• For taxpayers whose taxable income is above the phase-out limit ($207,500 or $415,000), the eligible QBI deduction is the lesser of (x) 20 percent of operating income or (y) the greater of (i) 50 percent of the W-2 wages paid by the qualified trade or business (including wages paid to the taxpayer) (the “Wage Limit”) or (ii) the sum of 25 percent of the W-2 wages (as so defined) plus 2.5 percent of the unadjusted basis of qualified depreciable property used in the qualified trade or business (the “Wage/Basis Limit”). For this purpose, the term “unadjusted basis” is generally equivalent to cost basis. See below for a cleaner presentation of the mathematical formula with a few additional nuances.
  • For taxpayers whose taxable income exceeds the threshold amount but is less than the complete phase-out amount (the “phase-out range”), computing the QBI deduction gets complicated: (a) If the taxpayer’s applicable Wage Limit or Wage/Basis Limit exceeds the 20 percent QBI amount, then the taxpayer’s QBI deduction is based on the taxpayer’s 20 percent QBI amount; or (b) If the taxpayer’s 20 percent QBI amount is greater than the taxpayer’s applicable Wage Limit or Wage/Basis Limit, then the taxpayer’s 20 percent QBI amount is used to calculate the QBI deduction but the 20 percent QBI amount is reduced ratably based on the ratio of the taxpayer’s taxable income in excess of the applicable threshold amount. In other words, for higher income taxpayers, the QBI deduction is limited to the lesser of 20 percent QBI or the applicable Wage Limit or Wage/Basis Limit. But, in the phase-out range, the 20 percent QBI amount, if applicable (i.e., the 20 percent QBI amounts is greater than the applicable Wage Limit or the Wage/Basis Limit), will be reduced ratably based on the taxpayer’s taxable income over the threshold amount. Got that?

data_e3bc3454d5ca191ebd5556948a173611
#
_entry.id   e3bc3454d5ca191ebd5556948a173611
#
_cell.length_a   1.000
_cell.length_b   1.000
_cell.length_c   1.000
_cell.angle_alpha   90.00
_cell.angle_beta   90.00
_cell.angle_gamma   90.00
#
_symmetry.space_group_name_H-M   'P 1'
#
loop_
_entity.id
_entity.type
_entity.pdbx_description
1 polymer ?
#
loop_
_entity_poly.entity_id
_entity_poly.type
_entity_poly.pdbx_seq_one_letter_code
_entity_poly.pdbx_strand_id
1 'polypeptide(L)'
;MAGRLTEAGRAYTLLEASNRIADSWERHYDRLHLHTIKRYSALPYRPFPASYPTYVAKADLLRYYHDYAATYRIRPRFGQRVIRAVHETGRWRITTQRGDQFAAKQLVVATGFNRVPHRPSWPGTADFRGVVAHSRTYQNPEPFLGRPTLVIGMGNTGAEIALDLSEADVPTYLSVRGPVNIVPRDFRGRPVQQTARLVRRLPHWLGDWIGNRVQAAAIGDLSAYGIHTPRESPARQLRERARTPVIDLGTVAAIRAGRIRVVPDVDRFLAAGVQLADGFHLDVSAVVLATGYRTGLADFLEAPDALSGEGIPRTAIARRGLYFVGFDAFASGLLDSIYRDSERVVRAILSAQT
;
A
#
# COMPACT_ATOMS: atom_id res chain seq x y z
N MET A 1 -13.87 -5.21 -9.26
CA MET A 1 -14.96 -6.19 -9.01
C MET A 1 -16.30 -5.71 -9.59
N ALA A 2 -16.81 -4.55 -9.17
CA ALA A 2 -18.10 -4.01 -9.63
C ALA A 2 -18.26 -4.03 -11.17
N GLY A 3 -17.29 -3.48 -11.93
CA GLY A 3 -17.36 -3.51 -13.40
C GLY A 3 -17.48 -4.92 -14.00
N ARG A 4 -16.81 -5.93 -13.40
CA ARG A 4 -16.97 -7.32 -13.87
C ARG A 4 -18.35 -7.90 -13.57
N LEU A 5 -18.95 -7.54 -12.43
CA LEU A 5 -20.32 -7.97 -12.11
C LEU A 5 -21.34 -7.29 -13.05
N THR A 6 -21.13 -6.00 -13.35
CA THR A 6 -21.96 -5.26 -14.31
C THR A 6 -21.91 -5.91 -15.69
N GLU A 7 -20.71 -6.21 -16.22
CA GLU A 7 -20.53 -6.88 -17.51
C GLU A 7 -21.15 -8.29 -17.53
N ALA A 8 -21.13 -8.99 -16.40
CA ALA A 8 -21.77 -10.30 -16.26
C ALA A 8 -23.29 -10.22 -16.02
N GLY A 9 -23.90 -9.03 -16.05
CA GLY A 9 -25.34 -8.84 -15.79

Section 199A Deduction: Income Levels and Limitations

All told, the QBI deduction represents a potentially significant tax reduction for owners of businesses, excluding only the shareholders of C Corporations from its scope. Of course, the new income tax rate of 21 percent for C Corporations is a significant tax reduction in itself. These competing tax reductions make choice of entity and other business structural decisions critical to taxpayers.(For other taxpayers, the income phase-out ranges are $157,500 and $207,500)

Complicated? Sure. But now that you have mastered the rules, the flow chart on the following page will walk you through the determination of whether a taxpayer can benefit from this legislative largess. Thereafter, we explain the formula for computing the amount of the deduction in a way that should make sense in the overwhelming majority of situations.

Computation of the Deduction Under IRC 199A(a) — (Ignoring Thresholds/Phase-outs and Other Complications):

For taxpayers with income over the phase out amount, the deduction is applied to the sum of (1) + (2):